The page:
I hit the turnaround and distinctly remember a 27 year old woman pass me at about the 40 mile mark. She ignited a small spark that left me telling myself over and over again, Meghan, you have to push your effort. That's what it takes to win. We toggled back and forth a couple times, but in the end, she maintained her lead. By that point, she had been the 4th woman to pass me on the bike. Generally, I'm not used to that. I'm the one passing other women.

I rode into transition feeling incredibly aprehensive. On the bike alone, I knew I had slipped about 5 positions. I donned my Clifton 2's, which had been smothered in Ruby's Lube the night before, and headed out of the transition area, fully aware that I'd beat at least one of those women out of the chute. It didn't take but a mile for me to find the one lady I'd vied for position with out at Higgin's Point. Just as I'd thought, she didn't look like a runner. That left three more women to track down. One of those women had the 27 written on her calf.

Photo by Craig Thorsen
Including McEuen Park in this year's run course proved to be a great way to include spectators and to give families the opportunity to cheer us on from a great spot to sit. Despite all the sharp turns to start the run and make our way past the first aid station, I appreciated using the park as one of my goal destinations when trying to mentally break this run up into smaller portions. The hardest part of the run for me proved to be the long slog out to the turn around. It was here, however, that I caught two of the three ladies that had past me on the bike. Imagine my relief when I saw the distinctive "P" on their calves.

From then onward, I ran as though I had everything to lose. I let these two professional women dictate the pace, which seemed to match my goal pace anyway, until one of them began to slip away. She kept motioning me to follow her and try to keep up, but I couldn't. Eventually, I pulled away from the last professional also, and before I knew it, had started my second lap.

I saw the 7th mile marker before I knew what had happened to miles 5 and 6. Up until now, I don't think that has ever happened. My legs felt incredibly heavy as I started to rely more and more on the aid stations for water and coke. By mile 10, I had also eaten a couple gels, thinking that perhaps some electrolytes would calm my cramping quadriceps muscles. My heart felt excited when I ran past the 11th mile marker, because despite my failing legs, I knew I could survive those last two miles. Craig Thorsen, sitting calmly under a tree just before Sanders beach, asked me how I felt. At that point, I couldn't tell him anything verbally. I simply raised my arms as if to say, I have no idea how much further I can go.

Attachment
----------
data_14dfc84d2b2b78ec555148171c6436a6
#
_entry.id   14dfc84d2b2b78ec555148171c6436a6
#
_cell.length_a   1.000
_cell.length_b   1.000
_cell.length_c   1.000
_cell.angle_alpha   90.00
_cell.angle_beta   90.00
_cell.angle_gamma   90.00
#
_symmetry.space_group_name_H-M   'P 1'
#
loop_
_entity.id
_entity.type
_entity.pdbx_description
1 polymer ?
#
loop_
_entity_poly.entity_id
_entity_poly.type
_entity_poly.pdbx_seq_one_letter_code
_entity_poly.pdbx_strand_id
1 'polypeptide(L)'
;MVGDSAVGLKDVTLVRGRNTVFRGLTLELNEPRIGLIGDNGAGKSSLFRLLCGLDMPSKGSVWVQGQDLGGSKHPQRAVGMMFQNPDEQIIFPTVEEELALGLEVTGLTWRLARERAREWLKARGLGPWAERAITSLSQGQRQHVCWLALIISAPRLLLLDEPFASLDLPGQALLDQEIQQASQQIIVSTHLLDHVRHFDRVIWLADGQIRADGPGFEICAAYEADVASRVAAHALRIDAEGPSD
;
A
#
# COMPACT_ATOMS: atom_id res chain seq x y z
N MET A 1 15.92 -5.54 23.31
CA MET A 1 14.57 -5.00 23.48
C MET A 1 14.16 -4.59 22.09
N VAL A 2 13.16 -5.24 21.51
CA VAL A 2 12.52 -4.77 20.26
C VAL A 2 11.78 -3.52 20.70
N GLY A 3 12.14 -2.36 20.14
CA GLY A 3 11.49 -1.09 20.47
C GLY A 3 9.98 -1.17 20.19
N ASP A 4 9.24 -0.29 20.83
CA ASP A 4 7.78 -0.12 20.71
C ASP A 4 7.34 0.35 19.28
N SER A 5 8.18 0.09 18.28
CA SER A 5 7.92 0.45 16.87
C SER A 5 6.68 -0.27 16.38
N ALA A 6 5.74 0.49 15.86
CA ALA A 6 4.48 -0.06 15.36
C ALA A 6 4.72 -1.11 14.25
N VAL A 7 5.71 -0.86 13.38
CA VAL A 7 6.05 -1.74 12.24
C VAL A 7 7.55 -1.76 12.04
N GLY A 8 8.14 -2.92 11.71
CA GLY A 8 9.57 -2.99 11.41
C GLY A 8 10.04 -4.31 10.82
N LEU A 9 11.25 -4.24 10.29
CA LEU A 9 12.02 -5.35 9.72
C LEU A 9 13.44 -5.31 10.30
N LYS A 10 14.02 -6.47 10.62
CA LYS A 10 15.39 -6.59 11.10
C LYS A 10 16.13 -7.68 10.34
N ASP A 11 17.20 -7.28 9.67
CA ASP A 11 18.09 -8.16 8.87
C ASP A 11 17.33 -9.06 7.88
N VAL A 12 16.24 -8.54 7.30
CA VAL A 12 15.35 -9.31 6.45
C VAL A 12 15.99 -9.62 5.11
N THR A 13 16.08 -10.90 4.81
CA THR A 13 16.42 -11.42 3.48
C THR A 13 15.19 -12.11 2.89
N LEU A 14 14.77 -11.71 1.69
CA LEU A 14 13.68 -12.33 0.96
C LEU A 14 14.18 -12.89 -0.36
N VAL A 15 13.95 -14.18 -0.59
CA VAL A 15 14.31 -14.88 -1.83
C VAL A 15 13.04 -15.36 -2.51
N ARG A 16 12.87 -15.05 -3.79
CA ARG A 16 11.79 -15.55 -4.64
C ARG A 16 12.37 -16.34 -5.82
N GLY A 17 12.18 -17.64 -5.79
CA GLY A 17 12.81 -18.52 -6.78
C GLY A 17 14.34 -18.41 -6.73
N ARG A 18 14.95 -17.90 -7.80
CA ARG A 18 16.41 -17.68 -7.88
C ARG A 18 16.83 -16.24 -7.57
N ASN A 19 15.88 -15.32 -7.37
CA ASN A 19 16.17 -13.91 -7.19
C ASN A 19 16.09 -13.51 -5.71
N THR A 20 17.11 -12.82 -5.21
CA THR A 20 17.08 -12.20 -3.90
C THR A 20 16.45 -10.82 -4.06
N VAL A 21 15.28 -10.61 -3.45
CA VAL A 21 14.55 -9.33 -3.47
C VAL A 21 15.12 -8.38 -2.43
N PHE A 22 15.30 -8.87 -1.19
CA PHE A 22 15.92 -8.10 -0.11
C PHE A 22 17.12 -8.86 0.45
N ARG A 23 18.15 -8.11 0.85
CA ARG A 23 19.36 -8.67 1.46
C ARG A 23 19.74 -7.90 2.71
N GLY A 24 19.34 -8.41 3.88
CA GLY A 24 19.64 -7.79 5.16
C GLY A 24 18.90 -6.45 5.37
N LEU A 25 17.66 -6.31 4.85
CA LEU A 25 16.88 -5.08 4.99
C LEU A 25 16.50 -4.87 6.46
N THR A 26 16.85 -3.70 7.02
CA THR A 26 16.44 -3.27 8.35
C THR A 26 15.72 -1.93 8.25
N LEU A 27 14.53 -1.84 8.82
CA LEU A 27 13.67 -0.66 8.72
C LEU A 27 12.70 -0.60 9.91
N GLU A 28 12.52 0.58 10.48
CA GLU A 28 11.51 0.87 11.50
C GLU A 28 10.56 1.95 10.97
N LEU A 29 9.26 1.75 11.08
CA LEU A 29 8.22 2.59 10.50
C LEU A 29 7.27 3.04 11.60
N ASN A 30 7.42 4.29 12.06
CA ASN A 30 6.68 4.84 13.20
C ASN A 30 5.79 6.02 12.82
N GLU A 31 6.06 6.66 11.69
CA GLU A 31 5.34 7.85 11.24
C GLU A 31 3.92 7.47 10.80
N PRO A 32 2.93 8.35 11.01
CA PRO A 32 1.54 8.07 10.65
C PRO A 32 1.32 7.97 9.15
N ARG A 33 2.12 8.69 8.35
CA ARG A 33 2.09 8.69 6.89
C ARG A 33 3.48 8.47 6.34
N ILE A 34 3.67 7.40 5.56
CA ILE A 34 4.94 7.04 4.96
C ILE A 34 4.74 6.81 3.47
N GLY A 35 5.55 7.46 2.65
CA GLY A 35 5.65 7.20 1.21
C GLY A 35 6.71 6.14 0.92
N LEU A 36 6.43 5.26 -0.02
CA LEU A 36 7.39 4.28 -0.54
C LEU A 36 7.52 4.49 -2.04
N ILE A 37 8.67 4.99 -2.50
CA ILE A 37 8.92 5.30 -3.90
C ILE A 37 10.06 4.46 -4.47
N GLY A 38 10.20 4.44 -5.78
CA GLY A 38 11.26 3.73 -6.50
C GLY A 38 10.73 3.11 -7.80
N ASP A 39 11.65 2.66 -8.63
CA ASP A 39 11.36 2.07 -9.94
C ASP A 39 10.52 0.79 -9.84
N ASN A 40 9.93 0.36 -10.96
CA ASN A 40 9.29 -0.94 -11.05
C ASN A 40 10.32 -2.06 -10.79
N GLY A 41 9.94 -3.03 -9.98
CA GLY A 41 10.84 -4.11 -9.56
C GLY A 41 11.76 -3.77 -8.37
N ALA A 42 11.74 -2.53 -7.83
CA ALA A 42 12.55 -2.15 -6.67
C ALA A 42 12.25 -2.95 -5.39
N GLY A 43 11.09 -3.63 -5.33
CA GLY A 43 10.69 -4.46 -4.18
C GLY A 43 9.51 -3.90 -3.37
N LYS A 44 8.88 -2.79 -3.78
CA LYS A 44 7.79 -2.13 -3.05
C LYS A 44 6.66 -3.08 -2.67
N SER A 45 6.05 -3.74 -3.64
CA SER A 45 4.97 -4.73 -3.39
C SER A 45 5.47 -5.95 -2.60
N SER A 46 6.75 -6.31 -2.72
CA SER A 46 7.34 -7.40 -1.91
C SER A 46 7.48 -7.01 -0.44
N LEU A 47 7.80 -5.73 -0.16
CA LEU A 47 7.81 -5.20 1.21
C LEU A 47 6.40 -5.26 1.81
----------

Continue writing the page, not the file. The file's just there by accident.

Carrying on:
Ahhh... Sherman Avenue!

Approaching McEuen park again, my mind had left my body. I could no longer formulate any clear thought. I could, however, decipher the sign that directed me to the finish line instead of out for another lap. The road to Sherman Avenue took an eternity to traverse. Turning onto the road itself, though, brought back the same memories I'd had when I had finally brought my 11+ hour day to a close in 2013, completing my first full Ironman. It all seemed the same. Ecstatic spectators, beautiful hanging flower baskets. Loud music. Cheers from family and friends. And yes, the announcement that Meghan Faulkenberry, from Nine Miles Falls, Washington, is our second amateur woman finisher of the day.

Definitely not my fastest day, but a day of learning and achievement, nonetheless. In the near future, I look forward to recovering and then working to gain strength in areas I find lacking. Ironman Calgary 70.3 will allow me to once again test myself in my efforts to prepare for the World Championships in September.